The Impact of Direct Giving on People Experiencing Homelessness

Research findings from project partners at the University of British Columbia and non-profit Foundations for Social Change suggest that unconditional cash transfers can be an effective solution to reduce homelessness.


Homelessness is a growing social, economic, and health crisis. Various programs have been implemented in many countries to address homelessness, include those focused on the provision of emergency and healthcare services, and the development of permanent supportive housing. While some of these strategies have proven to be effective in reducing the consequences of homelessness, they do not address its core cause, which is the lack of money that makes it impossible for a person to pay rent.

The Impact of Direct Giving

Acknowledging the importance of overcoming this core cause, a research team based in Vancouver, Canada, is tackling this challenge through the New Leaf project, a HIBAR research project investigating whether unconditional cash transfers can empower people to move beyond homelessness. The project is a collaboration between the University of British Columbia and Foundations for Social Change, a nonprofit that creates evidence-based solutions to advance social change. Their innovative intervention has the potential to reduce homelessness by taking an agentic approach that goes beyond the common approach of offering the provision of emergency services like shelters and meal programs. 

The New Leaf research team conducted the world’s first randomized controlled trial examining the impact of unconditional cash transfers on individuals experiencing homelessness. In this trial, they distributed a one-time unconditional cash transfer of $7,500 to each of 50 homeless individuals in Vancouver, with another group of 65 as controls. The results of the trial demonstrate that the cash transfers led to significant improvements in housing stability, saving and spending, food security, savings, employment, and cognitive function, with no increases in spending on temptation goods. The research findings suggest that unconditional cash transfers can be an effective solution to reduce homelessness. Preparations for an expanded trial in Vancouver and Toronto, Canada, are underway.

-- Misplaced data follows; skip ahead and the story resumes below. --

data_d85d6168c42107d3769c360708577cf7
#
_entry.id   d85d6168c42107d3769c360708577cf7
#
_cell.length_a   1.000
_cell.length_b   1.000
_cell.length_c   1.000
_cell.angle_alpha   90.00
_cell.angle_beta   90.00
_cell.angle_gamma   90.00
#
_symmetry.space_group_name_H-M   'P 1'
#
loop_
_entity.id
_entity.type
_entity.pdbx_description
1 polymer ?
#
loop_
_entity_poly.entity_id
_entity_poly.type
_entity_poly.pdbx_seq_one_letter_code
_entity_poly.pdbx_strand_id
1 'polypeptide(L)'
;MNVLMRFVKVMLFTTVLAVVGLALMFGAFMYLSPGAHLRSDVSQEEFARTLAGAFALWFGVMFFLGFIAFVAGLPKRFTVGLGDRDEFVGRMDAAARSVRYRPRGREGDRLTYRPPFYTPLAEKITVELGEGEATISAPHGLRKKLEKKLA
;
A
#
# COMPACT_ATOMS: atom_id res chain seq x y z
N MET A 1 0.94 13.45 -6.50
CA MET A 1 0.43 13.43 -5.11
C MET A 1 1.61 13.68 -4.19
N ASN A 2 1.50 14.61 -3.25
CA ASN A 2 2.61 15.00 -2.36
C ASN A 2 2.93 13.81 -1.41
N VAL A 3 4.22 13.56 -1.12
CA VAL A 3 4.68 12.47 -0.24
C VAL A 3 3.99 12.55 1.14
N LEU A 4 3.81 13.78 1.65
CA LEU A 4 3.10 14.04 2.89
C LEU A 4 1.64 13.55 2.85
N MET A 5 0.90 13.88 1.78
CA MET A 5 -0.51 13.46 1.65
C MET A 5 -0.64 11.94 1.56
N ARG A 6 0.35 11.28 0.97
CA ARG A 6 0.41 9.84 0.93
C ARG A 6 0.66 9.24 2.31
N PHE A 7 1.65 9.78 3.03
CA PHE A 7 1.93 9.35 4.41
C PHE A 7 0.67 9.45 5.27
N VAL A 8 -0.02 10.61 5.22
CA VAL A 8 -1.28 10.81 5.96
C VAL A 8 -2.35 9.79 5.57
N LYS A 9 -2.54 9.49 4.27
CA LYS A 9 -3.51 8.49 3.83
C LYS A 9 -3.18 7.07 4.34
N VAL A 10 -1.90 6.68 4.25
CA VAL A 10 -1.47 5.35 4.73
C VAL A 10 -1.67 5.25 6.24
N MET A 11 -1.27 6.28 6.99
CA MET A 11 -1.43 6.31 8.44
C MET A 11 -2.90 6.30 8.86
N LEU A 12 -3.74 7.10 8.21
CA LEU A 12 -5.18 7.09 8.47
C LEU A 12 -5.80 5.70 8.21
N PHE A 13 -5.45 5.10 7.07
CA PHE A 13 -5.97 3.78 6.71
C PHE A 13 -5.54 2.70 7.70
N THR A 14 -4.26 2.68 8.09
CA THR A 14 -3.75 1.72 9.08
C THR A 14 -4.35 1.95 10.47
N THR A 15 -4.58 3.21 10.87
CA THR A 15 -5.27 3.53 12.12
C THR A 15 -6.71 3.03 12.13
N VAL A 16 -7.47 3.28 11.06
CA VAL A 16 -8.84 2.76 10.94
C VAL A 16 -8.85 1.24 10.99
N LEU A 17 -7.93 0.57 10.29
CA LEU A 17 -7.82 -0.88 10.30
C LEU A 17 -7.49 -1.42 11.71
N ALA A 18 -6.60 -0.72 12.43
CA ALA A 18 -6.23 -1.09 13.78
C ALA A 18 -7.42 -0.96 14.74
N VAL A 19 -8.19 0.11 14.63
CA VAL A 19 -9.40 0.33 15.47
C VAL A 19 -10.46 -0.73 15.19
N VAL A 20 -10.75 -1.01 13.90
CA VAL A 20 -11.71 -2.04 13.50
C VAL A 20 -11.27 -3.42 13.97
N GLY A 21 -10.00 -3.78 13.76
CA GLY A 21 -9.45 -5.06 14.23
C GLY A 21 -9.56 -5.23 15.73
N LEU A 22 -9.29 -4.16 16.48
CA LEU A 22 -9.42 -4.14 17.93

The New Leaf Project was initiated in 2015 by Claire Williams and Frans Tjallingii at Foundations for Social Change, having been inspired by Ruther Bregman’s Ted Talk on basic income, and a successful initial project conducted in London, UK, that gave unconditional cash transfers to a group of chronically homeless men. They established a research partnership with Dr. Jiaying Zhao at the University of British Columbia, who had similar ambitions to launch a direct giving program with people experiencing homelessness. Together they co-led the project, making shared decisions about its design and implementation, and this co-leadership approach ensured that each team member brought their different perspectives and ideas to the table, enabling an effective trial that could be rigorously and credibly evaluated. The team applied advances in behavioural sciences, cognitive psychology, and behavioral economics to demonstrate that direct giving is an effective tool to quickly reintroduce stability into people’s lives.

 The New Leaf project embodies HIBAR research characteristics, as it deeply integrates both the discovery-oriented goal of developing a deeper understanding of a core cause of homelessness with the societal impact goal of reducing the social consequences of homelessness. Cross-sectoral co-leadership was an essential component, with experts from outside the academic system who understood working in partnership with experts in relevant academic disciplines and experimental methodologies. In addition to generating important experimental evidence that suggests that unconditional cash transfers can be an effective solution to reduce homelessness, this project demonstrated how good project design can make it possible for academic rigor and practicality to coexist in a project.

You can learn more about the New Leaf project here: